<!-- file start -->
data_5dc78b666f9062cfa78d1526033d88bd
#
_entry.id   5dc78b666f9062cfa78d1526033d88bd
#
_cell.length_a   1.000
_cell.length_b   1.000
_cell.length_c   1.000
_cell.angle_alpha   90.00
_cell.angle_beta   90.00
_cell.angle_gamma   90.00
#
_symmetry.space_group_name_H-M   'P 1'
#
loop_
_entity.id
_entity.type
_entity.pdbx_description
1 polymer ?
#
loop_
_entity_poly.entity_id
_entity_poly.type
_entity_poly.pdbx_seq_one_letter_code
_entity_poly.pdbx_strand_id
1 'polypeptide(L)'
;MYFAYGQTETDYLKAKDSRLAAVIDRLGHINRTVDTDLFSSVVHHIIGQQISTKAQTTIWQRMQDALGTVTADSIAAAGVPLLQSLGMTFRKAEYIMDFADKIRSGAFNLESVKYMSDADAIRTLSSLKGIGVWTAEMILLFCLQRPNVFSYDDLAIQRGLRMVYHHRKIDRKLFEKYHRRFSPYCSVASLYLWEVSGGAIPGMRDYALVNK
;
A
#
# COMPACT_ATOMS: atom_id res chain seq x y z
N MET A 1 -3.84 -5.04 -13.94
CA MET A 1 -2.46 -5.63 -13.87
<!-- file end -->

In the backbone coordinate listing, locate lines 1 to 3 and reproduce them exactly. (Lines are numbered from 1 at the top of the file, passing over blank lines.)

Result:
data_5dc78b666f9062cfa78d1526033d88bd
#
_entry.id   5dc78b666f9062cfa78d1526033d88bd